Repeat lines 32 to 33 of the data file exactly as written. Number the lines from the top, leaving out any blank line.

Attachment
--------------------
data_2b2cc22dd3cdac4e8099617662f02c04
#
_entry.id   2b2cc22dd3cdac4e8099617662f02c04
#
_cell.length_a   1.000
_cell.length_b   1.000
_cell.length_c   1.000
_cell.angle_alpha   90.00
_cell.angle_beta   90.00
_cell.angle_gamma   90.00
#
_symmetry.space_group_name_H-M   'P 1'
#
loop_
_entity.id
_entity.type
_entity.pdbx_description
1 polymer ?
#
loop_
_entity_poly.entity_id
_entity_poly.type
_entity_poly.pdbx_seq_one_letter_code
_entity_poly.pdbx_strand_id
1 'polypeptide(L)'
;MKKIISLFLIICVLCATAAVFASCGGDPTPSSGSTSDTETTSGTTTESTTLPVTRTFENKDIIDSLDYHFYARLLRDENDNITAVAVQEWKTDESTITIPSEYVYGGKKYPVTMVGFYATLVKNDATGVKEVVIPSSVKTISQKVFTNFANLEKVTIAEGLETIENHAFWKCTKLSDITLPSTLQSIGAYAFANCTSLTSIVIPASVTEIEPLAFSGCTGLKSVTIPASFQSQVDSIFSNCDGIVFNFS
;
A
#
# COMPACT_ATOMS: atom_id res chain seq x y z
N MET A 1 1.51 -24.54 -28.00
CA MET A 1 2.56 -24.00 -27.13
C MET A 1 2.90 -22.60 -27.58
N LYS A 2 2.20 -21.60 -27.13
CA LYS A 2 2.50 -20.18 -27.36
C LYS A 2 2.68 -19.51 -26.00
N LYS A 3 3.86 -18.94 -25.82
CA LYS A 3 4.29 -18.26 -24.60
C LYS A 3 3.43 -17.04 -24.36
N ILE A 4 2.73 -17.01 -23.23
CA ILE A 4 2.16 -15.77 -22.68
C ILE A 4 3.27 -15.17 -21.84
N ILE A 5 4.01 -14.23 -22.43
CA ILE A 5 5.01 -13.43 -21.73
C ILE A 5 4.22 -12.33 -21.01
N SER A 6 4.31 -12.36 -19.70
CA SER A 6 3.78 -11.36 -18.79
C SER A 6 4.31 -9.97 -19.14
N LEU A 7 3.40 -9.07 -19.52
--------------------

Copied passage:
CA MET A 1 2.56 -24.00 -27.13
C MET A 1 2.90 -22.60 -27.58